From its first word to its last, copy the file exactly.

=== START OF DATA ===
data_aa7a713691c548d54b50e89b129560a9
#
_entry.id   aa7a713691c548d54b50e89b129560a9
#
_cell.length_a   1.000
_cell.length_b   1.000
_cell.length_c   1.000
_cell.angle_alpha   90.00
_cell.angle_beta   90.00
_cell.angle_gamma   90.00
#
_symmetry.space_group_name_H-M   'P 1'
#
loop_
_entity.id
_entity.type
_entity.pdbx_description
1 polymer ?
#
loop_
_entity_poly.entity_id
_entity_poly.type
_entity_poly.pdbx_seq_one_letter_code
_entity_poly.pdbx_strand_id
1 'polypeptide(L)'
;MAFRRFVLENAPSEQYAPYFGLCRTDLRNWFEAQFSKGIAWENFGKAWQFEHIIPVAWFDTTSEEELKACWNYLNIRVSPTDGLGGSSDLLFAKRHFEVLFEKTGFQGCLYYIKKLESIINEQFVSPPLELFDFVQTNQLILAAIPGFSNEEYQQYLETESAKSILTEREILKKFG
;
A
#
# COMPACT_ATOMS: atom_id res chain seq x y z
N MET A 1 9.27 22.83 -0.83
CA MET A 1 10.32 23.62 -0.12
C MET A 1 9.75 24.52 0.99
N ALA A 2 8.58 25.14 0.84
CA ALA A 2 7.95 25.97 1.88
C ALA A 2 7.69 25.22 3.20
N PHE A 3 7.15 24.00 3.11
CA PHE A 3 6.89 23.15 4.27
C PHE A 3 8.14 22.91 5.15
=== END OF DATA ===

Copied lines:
data_aa7a713691c548d54b50e89b129560a9
#
_entry.id   aa7a713691c548d54b50e89b129560a9
#
_cell.length_a   1.000
_cell.length_b   1.000
_cell.length_c   1.000
_cell.angle_alpha   90.00
_cell.angle_beta   90.00
_cell.angle_gamma   90.00
#
_symmetry.space_group_name_H-M   'P 1'
#
loop_
_entity.id
_entity.type
_entity.pdbx_description
1 polymer ?
#
loop_
_entity_poly.entity_id
_entity_poly.type
_entity_poly.pdbx_seq_one_letter_code
_entity_poly.pdbx_strand_id
1 'polypeptide(L)'
;MAFRRFVLENAPSEQYAPYFGLCRTDLRNWFEAQFSKGIAWENFGKAWQFEHIIPVAWFDTTSEEELKACWNYLNIRVSPTDGLGGSSDLLFAKRHFEVLFEKTGFQGCLYYIKKLESIINEQFVSPPLELFDFVQTNQLILAAIPGFSNEEYQQYLETESAKSILTEREILKKFG
;
A
#
# COMPACT_ATOMS: atom_id res chain seq x y z
N MET A 1 9.27 22.83 -0.83
CA MET A 1 10.32 23.62 -0.12
C MET A 1 9.75 24.52 0.99
N ALA A 2 8.58 25.14 0.84
CA ALA A 2 7.95 25.97 1.88
C ALA A 2 7.69 25.22 3.20
N PHE A 3 7.15 24.00 3.11
CA PHE A 3 6.89 23.15 4.27
C PHE A 3 8.14 22.91 5.15